Code of Federal Regulations: Definition of Ethics | Free Essay Example

Code of Federal Regulations: Definition of Ethics

Words: 591
Topic: Sociology
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Research ethics is a doubtlessly significant part of any scientific project, especially when the project in question is carried out within the realm of the biomedical or behavioral studies. To assure that no harm is done to the participants involved, the Institutional Review Board was created.

Though it is traditionally believed that the responsibilities of the Institutional Review Board are restricted to monitoring researches, they actually include checking whether the participants’ consent was informed, as well as whether the research is scientific, ethical, and regulatory (FDA, 2014a, para. 5).

The issue of informed consent check should not be left out of the list of the IRB responsibilities as well. According to the official data, signing the document of informed consent provided by the organization is not enough. The participant must be made aware of every possible outcome that the research may result in and base their judgment concerning the project in question.

It should be noted that the instructions provided by the Institutional Review Board cannot be changed depending on the state – the principles of the monitoring, checking and evaluation process are the same across the USA (FDA, 2014, para. 1).

The directions provided by the IRB are important for such organizations as the Nemours Biomedical Research (NBMR), which is a branch of the Nemours Foundation (Nemours Biomedical Research, 2014). Located in Delaware Valley, FL, the organization specializes in carrying out cancer-related studies with human subjects involved. The NBMR Organization acts in accordance with the IRB rules, which its policy statement shows.

NBMR has a specific set of rules and regulations concerning the participants that are under age, participants with impairments and disabilities, etc. For example, the organization guarantees that children will take part only in the studies “not involving greater than minimal risk” (Code of Federal Regulations, 2009, p. 2).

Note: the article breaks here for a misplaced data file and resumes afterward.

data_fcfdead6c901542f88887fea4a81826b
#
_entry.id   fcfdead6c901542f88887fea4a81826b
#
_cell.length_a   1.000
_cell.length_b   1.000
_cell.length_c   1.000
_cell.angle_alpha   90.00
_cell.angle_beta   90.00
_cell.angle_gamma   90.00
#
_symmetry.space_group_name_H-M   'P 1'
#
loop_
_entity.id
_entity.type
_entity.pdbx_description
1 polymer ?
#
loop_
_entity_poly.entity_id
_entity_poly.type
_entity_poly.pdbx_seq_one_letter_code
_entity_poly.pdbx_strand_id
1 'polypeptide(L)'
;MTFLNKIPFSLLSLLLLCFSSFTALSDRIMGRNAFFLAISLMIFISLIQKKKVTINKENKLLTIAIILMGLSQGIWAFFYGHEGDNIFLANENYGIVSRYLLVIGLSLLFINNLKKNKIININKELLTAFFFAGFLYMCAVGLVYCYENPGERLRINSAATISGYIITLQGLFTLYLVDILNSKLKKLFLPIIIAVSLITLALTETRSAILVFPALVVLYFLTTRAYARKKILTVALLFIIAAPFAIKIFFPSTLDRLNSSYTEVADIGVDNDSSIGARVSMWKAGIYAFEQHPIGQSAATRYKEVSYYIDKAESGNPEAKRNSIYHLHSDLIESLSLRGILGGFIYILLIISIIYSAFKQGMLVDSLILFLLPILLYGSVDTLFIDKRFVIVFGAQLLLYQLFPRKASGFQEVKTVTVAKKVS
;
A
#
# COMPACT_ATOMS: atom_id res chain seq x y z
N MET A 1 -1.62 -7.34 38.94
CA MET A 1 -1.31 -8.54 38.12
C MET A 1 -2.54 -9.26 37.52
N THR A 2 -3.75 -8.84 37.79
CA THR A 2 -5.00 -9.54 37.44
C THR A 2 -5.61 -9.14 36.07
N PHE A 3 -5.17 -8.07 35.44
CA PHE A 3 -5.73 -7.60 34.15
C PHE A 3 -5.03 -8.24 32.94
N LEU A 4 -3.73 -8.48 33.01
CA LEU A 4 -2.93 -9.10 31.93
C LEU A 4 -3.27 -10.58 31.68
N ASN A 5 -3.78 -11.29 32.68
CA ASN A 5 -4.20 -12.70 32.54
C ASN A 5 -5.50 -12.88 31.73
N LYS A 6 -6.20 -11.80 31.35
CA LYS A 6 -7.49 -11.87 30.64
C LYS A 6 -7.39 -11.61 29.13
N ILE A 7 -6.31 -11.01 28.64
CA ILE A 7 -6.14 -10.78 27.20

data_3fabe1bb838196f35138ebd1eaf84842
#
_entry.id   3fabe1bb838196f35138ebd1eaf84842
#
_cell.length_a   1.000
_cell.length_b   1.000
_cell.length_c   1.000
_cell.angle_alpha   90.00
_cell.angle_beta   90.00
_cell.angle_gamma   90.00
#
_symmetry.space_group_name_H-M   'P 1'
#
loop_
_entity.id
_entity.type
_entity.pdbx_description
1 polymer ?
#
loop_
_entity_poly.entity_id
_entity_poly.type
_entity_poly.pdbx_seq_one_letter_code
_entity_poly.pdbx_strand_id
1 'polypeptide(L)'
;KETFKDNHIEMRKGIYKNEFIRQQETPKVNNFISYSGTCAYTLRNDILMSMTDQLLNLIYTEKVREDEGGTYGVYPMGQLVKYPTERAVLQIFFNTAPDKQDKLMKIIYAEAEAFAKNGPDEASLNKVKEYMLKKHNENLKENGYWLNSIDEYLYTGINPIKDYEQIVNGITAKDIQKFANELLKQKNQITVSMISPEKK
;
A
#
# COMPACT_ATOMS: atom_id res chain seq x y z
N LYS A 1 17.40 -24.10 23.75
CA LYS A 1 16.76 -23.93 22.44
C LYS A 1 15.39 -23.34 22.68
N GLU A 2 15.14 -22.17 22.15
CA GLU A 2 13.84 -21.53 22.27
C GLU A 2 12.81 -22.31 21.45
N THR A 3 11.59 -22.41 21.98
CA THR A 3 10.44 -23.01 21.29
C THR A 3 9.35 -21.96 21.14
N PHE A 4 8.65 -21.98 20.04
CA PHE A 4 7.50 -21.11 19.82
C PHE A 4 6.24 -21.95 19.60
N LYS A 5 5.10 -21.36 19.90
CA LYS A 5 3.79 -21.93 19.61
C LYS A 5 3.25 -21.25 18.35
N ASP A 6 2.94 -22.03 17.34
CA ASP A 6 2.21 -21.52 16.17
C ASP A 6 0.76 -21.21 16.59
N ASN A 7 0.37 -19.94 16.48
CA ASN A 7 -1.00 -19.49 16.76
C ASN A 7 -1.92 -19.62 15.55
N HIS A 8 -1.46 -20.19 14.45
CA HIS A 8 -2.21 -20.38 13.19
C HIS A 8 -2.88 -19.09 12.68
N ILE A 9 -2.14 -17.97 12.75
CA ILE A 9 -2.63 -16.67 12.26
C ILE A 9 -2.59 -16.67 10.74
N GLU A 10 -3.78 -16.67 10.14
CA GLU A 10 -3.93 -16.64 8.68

In addition, for the researches that include such participants as “children, prisoners, pregnant women, or handicapped or mentally disabled persons” (Code of Federal Regulations, 2009, p. 6), specialists in working with the aforementioned type of participants will be invited to facilitate fully harmless environment for the research subjects and terminate the research in case the participants are in peril.

It is quite peculiar that the organization does not provide any regulations concerning the inclusion of participants belonging to minorities. Despite the recent introduction of equality principles into the relationships between not only people of different ethnicities but also different gender and sexual orientation, the rights of minorities are often infringed due to the imperfection of the legal system. Hence, Nemours’s rules on minorities’ participation must be looked into a bit closer.

Despite minor dents in the policies concerning the participation of minorities in the biomedical researches carried out by the organization, Nemours seems to have passed the test on ethics in human research quite successfully.

One of the major organizations for human research in Florida, Nemours should be credited for its outstanding adherence to ethical principles. As soon as Nemours updates its policies concerning people traditionally included in a minority group, its ethical regulations may be considered exemplary by the IRB standards.

The IRB is, therefore, crucial for defining organizations’ adherence to ethics in terms of human research. Even though the Institutional Review Board is often viewed as the body that observes the research process, it is also responsible for approving the research in question, as well as checking whether the patients’ consent was informed, whether the research is regulatory and ethically correct and whether the project assurance has been provided. Thus, its actions must be appreciated and encouraged.

Reference List

Code of Federal Regulations (2009). Web.

FDA (2014). IRB organization. Web.

FDA (2014a). Informed consent process. Web.

Nemours Biomedical Research (2014). Welcome to Nemours Biomedical Research. Web.